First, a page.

The members of Rush will be receiving another one of those glittering prizes this weekend: the Allan Waters Humanitarian Award, honouring their decades of dedicated philanthropy.
The gifted Toronto power-prog trio is characteristically low-key about the honour, which will be issued during a Juno Awards ceremony.
If Rush’s generosity was a bit of a secret, they wouldn’t have minded if it stayed that way.
“It’s a way that you can do it as a unit, which Rush is, without making really a big deal about it,” guitarist Alex Lifeson said recently from Toronto.
“This is really great to get this award — it’s always very humbling — but this is just something that you’re supposed to do. We don’t make a big deal out of it.”
Among their charitable contributions, Rush has donated significantly to Toronto Food Bank, United Way, the Canadian Museum for Human Rights, the New Orleans-assisting Make it Right Foundation, Doctors Without Borders, Alberta Flood Relief and Casey House.
Lifeson and his peerless bandmates Neil Peart and Geddy Lee are currently preparing to rehearse for their upcoming 40th anniversary tour — practising for practise, basically: “We rehearse ourselves to death,” the guitarist said.
He took a break to talk to The Canadian Press about the band’s charity and a 40-year history with the Juno Awards.
CP: You guys didn’t grow up wealthy, but was charity always instilled in you?
Lifeson: We’re all middle, or lower-middle class, suburban kids. First of all, it’s the right thing to do. We are very, very fortunate. We’ve had an amazing career as a band. I think we were raised with those sorts of traits. It just seems right to give back. Move it forward.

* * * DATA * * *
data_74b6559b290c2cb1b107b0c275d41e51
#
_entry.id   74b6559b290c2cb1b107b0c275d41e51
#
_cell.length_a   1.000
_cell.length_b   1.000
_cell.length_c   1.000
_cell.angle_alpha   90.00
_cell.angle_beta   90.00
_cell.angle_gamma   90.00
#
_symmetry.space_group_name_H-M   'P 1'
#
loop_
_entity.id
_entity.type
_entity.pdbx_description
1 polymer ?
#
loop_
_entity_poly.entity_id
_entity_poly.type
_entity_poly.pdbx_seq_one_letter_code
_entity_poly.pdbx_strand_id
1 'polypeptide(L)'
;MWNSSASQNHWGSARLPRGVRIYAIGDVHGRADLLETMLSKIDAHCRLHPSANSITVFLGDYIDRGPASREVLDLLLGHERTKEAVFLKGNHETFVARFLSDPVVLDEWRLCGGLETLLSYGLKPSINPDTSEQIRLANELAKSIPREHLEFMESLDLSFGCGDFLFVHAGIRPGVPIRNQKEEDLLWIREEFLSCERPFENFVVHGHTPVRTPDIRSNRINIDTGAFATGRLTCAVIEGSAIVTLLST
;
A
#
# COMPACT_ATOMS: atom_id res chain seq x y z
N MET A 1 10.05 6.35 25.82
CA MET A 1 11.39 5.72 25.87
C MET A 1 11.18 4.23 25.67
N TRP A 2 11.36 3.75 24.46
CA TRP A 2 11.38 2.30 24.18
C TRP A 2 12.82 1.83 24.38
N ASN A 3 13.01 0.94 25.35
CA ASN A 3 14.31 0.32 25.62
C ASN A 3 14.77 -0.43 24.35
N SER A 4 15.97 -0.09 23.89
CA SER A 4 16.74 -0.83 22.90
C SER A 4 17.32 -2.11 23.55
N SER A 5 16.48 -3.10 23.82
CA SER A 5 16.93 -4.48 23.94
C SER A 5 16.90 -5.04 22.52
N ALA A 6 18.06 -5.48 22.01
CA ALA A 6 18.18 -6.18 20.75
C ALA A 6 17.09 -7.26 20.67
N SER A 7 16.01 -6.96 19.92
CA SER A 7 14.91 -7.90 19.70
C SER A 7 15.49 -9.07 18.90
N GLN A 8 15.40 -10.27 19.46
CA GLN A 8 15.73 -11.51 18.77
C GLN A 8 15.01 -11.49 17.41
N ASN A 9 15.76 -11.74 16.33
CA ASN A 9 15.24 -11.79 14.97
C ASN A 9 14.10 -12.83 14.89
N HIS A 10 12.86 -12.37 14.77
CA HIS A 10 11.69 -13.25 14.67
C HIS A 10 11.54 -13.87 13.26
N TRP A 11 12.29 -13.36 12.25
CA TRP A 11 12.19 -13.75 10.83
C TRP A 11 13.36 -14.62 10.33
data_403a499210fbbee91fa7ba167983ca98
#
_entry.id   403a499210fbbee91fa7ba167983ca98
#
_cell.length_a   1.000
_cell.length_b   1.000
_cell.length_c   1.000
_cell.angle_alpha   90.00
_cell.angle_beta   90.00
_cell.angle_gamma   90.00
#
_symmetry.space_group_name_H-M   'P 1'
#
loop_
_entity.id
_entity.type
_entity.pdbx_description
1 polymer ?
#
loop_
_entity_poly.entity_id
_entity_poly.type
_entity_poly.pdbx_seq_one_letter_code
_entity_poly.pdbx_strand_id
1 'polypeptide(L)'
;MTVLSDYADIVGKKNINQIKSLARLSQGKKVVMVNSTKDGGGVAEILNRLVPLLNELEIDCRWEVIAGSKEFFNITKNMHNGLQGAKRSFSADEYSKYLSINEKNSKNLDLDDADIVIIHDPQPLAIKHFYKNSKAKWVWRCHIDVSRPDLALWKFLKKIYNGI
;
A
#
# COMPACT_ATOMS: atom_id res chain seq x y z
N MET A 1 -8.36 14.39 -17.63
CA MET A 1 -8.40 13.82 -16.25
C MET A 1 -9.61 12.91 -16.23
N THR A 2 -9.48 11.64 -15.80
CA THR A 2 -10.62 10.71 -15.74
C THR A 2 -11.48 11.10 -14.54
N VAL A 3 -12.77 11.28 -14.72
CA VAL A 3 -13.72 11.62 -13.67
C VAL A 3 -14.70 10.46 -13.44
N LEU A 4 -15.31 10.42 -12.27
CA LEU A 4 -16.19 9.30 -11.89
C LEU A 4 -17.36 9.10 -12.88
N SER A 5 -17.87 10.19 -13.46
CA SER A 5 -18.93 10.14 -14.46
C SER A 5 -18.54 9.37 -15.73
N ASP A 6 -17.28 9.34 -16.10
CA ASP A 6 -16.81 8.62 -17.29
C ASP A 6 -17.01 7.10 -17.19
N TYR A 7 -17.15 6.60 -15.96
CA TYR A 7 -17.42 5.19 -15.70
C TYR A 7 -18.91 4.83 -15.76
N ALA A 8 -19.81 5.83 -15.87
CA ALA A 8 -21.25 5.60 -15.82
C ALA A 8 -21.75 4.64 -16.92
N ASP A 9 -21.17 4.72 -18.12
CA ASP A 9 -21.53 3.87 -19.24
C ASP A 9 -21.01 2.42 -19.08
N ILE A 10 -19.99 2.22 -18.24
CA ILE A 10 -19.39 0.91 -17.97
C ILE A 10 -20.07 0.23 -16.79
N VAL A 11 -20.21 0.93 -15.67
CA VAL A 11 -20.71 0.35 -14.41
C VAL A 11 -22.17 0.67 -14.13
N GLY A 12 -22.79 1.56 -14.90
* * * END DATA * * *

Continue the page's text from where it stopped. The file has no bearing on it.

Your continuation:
CP: Rush performed a benefit for AIDS research in the early ’90s and you’ve been a huge supporter of Casey House. Has AIDS long been an important cause for the band?
Lifeson: It was. We all knew people who passed away, who died from AIDS. You couldn’t stick your head in the ground and just ignore it. I think that particular (concert) in San Francisco was a foundation that was set up by Elizabeth Taylor.
Casey House does an amazing job. They’re so compassionate and they’re so caring. It’s really your last place to find a friend in a lot of ways, especially in the homeless community or the drug-addicted community, where they have nowhere to go.
CP: You’ve personally done a lot of work for the Kidney Foundation, painting to raise money.
Lifeson: My dad had kidney failure before he died so it hit close to home. I’m not a painter by any stretch of imagination. I have a lot of fun with it and it’s an experiment and I’m always learning something. It’s nice to be able to raise 10 grand for some blobs of paint on a canvas.
The Rush community buys up a lot that stuff. We’ve raised a quarter of a million dollars in seven or eight years.
CP: Is that something you’ve seen a lot, Rush fans taking on the band’s causes?
Lifeson: I do recall reading some things on some fan postings. And that’s a wonderful thing. I think our fans are aware of what we do, and if it inspires them to help out in some way, it’s a fantastic thing. That’s a great legacy to leave.
CP: You first won a Juno for most promising group way back in 1975. You were on tour with Aerosmith so you couldn’t accept it, but do you remember how you felt?
Lifeson: I remember being really, very, very excited about it. You know, it was tough for us in the early days. We couldn’t get a record deal here even with the smallest distribution label. Nobody wanted to touch us. Nobody was interested.
It felt good to get that kind of recognition.
CP: You won again in ’78 for best group, and when you accepted you said: “We’d like to thank Dan Hill for not being a group.”
Lifeson: (laughs) That was the year he won everything.
It was a few years later that I met Dan. We laughed about that. He remembered it.